- Job seekers – passive and active. Recruiters build relationships through the use of social media and mobile apps but barely keep up with demand generated by job seekers who use mobile apps 80% of the time, compared to 20% by recruiters. Adecco’s global survey notes regional difference around the world, Europe being a standout. In North America, LinkedIn reports that 45% of workers use the Internet and social media to network and research companies while 30% of them actively look for another job. Generally, job seekers and recruiters use the same channels (job boards, corporate websites, social media and mobile) but job seekers use them more!
Talking of employer branding, this requires constant attention and a joint approach with your marketing colleagues. With the use of social media being so prevalent people hear and form opinions about your company quickly. As a result of this, job boards and career sites are expected to become less of an influence over time as social media becomes the norm.
2) Priorities and metrics
The surveys clearly show that recruiters strive for “high quality” candidates to become employees. What we seem to be unclear about is how to define them and how to measure success. LinkedIn’s report shows that companies are focused on turnover, and retention statistics or new hire performance ratings, while others survey hiring managers to assess their level of satisfaction with candidates. For all these attempts, client feedback suggests that there is a general lack of consistency, understanding and confidence in measuring hiring quality. Jobvite points out the importance of ratios like “applicants to hires” (average of 50 generally) and “time-to-fill” (TTF) which averages 31-60 days. Again, we’ve heard this before so what’s the challenge?
The challenge is to form a clear linkage between recruitment activity and the CEO’s goals. A recent study by the Philadelphia Society of People & Strategy (PSPS) links CEOs’ #1 challenge of “Human Capital” to ten key areas of which #3 is Recruiting Talent and #4 Employment Branding. Further, to gain a reputation for adding value, HR has to shift to a strategic capability to predict and act. This calls for more clarity and understanding around recruitment to build CEO confidence for the future.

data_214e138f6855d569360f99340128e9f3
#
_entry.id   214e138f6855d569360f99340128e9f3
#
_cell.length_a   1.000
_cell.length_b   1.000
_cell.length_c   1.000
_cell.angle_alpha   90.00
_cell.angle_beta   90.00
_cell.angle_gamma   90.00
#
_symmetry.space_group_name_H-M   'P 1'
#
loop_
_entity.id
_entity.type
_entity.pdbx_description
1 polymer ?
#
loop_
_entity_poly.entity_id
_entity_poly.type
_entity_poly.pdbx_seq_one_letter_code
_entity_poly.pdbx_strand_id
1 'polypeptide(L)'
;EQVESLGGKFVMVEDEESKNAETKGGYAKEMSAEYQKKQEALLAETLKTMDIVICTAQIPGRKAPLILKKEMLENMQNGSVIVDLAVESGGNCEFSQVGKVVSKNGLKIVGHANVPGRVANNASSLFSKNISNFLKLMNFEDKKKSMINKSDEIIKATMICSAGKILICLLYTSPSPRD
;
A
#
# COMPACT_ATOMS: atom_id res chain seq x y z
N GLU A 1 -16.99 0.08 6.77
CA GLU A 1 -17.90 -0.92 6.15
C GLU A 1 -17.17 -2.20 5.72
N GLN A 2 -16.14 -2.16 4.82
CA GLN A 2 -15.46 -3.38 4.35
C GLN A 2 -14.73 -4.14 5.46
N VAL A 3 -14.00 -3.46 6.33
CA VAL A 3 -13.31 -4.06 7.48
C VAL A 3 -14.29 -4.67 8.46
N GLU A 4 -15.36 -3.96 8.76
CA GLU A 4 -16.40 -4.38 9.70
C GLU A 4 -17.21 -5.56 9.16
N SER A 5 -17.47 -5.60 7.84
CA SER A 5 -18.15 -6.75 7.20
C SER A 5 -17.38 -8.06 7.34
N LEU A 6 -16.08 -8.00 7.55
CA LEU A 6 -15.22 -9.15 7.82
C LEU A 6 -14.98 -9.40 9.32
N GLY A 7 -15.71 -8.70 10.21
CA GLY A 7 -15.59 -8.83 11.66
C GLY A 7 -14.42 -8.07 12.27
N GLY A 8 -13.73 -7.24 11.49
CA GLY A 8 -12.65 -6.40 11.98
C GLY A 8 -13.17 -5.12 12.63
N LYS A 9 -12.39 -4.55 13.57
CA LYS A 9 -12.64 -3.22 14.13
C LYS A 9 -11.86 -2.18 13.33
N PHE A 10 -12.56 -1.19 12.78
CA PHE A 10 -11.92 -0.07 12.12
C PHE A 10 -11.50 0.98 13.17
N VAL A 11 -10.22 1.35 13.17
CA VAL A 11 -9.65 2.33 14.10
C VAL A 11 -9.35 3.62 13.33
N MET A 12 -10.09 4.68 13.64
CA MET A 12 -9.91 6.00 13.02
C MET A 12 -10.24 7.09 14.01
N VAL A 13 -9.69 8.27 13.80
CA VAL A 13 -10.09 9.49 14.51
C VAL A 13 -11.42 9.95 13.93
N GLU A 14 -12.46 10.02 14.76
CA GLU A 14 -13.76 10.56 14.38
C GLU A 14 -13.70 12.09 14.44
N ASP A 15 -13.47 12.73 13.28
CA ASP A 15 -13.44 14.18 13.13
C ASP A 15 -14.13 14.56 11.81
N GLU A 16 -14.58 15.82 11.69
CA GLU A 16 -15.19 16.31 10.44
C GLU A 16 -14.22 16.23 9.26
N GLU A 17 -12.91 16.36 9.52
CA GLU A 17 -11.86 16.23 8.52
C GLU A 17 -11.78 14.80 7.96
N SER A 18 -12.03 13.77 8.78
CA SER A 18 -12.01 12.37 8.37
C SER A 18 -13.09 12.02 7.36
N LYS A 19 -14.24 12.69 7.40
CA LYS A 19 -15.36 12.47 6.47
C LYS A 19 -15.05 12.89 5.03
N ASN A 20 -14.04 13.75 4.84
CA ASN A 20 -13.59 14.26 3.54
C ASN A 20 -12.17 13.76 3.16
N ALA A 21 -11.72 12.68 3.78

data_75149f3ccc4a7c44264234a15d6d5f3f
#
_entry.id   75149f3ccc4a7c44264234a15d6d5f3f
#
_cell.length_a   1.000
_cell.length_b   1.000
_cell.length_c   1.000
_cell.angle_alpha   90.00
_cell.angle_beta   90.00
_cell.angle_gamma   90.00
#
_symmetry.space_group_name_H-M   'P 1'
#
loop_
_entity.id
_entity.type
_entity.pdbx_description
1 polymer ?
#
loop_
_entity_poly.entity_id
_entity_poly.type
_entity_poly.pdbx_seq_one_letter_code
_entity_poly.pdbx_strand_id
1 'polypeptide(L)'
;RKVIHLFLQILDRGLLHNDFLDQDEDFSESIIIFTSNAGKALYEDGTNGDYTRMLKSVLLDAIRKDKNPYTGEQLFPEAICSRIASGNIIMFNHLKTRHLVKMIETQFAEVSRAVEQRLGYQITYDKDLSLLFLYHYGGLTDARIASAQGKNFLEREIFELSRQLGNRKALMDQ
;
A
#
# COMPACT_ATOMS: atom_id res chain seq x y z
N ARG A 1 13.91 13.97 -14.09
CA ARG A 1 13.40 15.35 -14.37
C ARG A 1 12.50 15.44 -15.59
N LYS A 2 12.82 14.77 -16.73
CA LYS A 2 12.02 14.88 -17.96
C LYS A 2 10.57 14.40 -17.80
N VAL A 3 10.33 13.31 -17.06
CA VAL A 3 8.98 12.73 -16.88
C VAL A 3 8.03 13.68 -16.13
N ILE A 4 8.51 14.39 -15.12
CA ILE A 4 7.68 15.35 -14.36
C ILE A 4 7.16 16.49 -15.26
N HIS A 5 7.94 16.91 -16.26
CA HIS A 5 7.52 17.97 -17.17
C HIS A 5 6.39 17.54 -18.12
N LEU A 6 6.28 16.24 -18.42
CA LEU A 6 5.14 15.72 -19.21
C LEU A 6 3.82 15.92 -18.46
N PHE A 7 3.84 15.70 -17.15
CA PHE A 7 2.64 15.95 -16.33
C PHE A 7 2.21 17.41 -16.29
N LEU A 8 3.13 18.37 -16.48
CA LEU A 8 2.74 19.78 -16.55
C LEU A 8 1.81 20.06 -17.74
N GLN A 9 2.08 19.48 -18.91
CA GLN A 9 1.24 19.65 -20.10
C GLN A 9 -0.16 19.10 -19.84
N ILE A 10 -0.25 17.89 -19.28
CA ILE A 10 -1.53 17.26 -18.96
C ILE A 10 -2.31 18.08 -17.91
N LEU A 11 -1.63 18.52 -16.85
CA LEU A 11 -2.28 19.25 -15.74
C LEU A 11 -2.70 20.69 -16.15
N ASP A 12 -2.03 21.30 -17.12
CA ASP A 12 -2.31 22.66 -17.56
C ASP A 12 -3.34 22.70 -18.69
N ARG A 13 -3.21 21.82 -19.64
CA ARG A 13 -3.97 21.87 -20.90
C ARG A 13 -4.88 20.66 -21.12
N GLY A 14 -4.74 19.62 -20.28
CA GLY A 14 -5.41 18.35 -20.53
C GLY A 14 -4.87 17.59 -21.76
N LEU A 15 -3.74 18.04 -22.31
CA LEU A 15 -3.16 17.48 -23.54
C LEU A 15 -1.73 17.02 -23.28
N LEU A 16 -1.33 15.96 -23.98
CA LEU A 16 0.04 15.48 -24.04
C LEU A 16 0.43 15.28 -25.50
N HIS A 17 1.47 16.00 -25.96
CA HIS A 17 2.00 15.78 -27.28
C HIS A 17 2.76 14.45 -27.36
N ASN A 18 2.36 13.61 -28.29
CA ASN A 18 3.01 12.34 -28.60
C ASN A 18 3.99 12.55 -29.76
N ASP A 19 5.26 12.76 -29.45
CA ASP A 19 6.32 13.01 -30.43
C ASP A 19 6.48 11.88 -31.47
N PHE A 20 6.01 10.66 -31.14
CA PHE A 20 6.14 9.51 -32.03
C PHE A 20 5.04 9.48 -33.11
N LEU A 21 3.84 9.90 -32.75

3) Select the best
We have researched, we have recruited, and we have interviewed. We are now ready for hiring manager and HR interviews. We know that in some markets like Telecom, Healthcare and Hospitality we have to act fast. These are hot markets and job seekers won’t wait long. Waiting for decisions to be made by hiring managers is cited as a roadblock by many recruiters in all markets so we have to work with them to reduce this timeline. By this stage, Adecco tells us, the top 3 reasons for rejecting candidates are contradictions with the resume (54%), personality traits (49%) and improper images (using social media like Facebook) (46%). What are the characteristics of winning candidates? More frequently now recruiters are using new methods to assess candidates like personality tests, work assignments and video interviewing. What we look for most frequently, we are told, is enthusiasm and job knowledge but then also good old-fashioned punctuality and appearance. We test for evidence of networking, check tenure, written work and volunteer experience.
What are some of the best practices recruiting organizations are using? Clearly employee referral, employer brand and social media are three key areas. Working with Marketing in these areas is a strong recommendation to ensure consistency and gain more leadership buy-in. Another tip is to work with HR to identify “rock stars”, find their winning qualities and replicate this in future searches. Finally constantly attract passive candidates and pull them into your environment through social media, LinkedIn and your company career site.
Author: David Wragg is the VP Client Services for KGTiger, specialists in recruiting efficiency solutions for in-house recruitment organizations.